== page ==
Kuwaiti oil production has been cut in half as the country’s oil workers continue an open-ended strike.

According to the Wall Street Journal, Kuwait’s crude production fell by more than 50 percent on Sunday after thousands of oil workers began an open-ended strike to protest government plans to reduce wages and benefits.

The proposed wage cuts are intended to help oil-rich Kuwait cope with low energy prices.

State-owned Kuwait Oil Company said in a social media post that the country’s output dropped to 1.1 million barrels per day, down from an average level of about 3 million bpd.

Oil ministry spokesman Sheikh Talal al-Khaled said exports remain normal and production is “on the rise,” the Wall Street Journal said.

The Kuwait News Agency said Kuwait’s cabinet has asked the Kuwait Petroleum Corporation to “take all necessary measures” to ensure production continues without disruption.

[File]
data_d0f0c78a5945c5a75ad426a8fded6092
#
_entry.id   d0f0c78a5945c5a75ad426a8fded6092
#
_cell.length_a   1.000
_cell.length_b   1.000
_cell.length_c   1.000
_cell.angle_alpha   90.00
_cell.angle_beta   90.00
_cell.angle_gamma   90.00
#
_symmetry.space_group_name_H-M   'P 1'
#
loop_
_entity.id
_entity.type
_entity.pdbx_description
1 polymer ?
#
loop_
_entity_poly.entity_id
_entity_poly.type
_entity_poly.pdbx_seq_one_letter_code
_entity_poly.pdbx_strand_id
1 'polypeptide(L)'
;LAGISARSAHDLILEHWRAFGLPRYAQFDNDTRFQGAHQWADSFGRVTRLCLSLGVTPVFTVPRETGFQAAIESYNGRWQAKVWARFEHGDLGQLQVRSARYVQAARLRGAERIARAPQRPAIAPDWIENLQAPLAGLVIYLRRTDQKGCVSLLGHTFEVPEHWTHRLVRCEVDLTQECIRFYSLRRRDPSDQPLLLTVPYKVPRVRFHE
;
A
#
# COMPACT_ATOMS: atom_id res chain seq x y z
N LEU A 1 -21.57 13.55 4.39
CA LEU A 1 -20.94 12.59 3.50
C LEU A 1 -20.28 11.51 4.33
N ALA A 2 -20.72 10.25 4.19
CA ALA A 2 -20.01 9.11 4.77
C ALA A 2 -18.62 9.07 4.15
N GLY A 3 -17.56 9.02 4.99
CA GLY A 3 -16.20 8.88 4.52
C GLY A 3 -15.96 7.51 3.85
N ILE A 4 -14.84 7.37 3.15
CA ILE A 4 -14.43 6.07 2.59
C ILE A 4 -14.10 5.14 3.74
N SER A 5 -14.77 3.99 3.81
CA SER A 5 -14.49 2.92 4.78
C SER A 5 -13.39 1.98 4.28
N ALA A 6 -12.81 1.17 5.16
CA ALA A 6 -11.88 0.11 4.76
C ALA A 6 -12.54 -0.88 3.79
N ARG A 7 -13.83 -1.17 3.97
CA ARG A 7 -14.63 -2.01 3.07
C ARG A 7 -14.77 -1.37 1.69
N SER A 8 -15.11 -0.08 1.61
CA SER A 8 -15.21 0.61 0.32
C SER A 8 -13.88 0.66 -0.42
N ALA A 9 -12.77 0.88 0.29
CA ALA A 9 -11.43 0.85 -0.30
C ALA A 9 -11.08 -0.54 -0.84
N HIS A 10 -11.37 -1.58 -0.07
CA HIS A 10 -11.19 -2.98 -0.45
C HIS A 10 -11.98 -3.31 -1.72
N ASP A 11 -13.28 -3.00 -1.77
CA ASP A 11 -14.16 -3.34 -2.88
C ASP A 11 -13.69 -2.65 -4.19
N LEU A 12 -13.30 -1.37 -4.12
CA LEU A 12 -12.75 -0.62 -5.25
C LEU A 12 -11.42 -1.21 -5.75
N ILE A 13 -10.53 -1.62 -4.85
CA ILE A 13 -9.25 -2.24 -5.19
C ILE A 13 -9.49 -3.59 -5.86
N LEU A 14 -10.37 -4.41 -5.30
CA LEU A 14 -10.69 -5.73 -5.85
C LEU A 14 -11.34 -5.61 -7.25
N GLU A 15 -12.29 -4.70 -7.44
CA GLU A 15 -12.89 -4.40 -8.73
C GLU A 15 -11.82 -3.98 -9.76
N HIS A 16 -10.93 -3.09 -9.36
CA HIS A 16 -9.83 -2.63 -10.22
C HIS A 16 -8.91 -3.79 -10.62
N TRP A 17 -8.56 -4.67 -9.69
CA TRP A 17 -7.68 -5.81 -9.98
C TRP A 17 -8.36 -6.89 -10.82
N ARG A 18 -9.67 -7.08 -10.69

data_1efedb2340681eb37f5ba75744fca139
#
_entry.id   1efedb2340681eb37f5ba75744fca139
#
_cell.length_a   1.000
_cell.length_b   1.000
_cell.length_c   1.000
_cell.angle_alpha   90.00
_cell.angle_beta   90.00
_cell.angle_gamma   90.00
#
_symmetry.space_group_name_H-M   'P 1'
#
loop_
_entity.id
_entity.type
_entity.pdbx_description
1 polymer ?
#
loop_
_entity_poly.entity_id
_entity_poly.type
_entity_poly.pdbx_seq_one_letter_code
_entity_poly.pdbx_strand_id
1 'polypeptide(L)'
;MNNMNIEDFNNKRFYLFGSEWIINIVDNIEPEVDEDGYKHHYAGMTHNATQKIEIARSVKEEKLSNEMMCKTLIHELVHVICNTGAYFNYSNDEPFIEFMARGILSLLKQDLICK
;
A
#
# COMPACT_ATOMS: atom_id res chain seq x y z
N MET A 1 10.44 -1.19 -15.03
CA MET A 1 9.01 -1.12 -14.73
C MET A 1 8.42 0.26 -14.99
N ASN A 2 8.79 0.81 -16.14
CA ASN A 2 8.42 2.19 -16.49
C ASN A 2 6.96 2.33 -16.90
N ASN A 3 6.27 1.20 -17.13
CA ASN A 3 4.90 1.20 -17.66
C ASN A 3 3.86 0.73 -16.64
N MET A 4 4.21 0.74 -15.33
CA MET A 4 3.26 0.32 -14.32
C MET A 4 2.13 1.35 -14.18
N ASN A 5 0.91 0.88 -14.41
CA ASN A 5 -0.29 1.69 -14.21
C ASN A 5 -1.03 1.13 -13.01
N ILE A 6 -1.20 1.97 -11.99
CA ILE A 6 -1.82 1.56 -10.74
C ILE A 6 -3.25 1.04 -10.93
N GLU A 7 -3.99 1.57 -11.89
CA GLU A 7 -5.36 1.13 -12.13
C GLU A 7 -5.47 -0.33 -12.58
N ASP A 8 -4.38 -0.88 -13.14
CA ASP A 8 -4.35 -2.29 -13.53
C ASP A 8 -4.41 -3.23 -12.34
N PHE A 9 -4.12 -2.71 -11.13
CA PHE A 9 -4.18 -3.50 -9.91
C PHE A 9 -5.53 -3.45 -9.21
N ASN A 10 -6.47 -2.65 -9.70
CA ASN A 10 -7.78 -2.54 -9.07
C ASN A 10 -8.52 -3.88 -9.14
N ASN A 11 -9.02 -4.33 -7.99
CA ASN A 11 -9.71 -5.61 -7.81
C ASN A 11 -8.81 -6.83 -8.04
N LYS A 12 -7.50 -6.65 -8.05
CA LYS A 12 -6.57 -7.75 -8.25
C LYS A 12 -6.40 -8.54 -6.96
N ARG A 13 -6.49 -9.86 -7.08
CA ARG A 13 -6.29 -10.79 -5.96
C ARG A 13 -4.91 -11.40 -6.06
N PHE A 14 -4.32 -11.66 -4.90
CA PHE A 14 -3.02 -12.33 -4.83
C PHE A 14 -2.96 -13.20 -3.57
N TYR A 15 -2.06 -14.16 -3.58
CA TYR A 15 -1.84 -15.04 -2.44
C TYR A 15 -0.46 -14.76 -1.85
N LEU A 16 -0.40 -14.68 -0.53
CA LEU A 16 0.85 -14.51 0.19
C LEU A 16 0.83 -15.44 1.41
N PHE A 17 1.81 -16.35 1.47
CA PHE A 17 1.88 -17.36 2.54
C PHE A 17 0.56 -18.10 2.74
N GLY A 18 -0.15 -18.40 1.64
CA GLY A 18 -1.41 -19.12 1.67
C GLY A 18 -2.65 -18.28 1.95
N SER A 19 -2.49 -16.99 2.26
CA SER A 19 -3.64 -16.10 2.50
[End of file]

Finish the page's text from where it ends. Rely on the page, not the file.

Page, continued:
The country’s cabinet added that the strike is illegal because it has serious impacts on the public interest, the Kuwait News Agency said.

Kuwaiti OPEC representative Mohammed Al Shatti told Bloomberg on Sunday that negotiations with the striking workers is continuing.

OPEC members failed to sign a production freeze agreement after meeting in Doha this weekend, briefly pushing oil prices down to about $40 per barrel.

Saudi Arabia is also weighing cost cuts to deal with the financial strain of low oil prices.

Saudi Arabia is gearing up to announce a new reform plan designed to help the kingdom reduce its reliance on oil revenues.

According to Reuters, the plan will include asset sales, tax increases, spending cuts, a drive for greater efficiency, a larger role for private sector companies and changes to the way the government manages financial reserves.

OPEC is scheduled to meet again on June 2 in Vienna.


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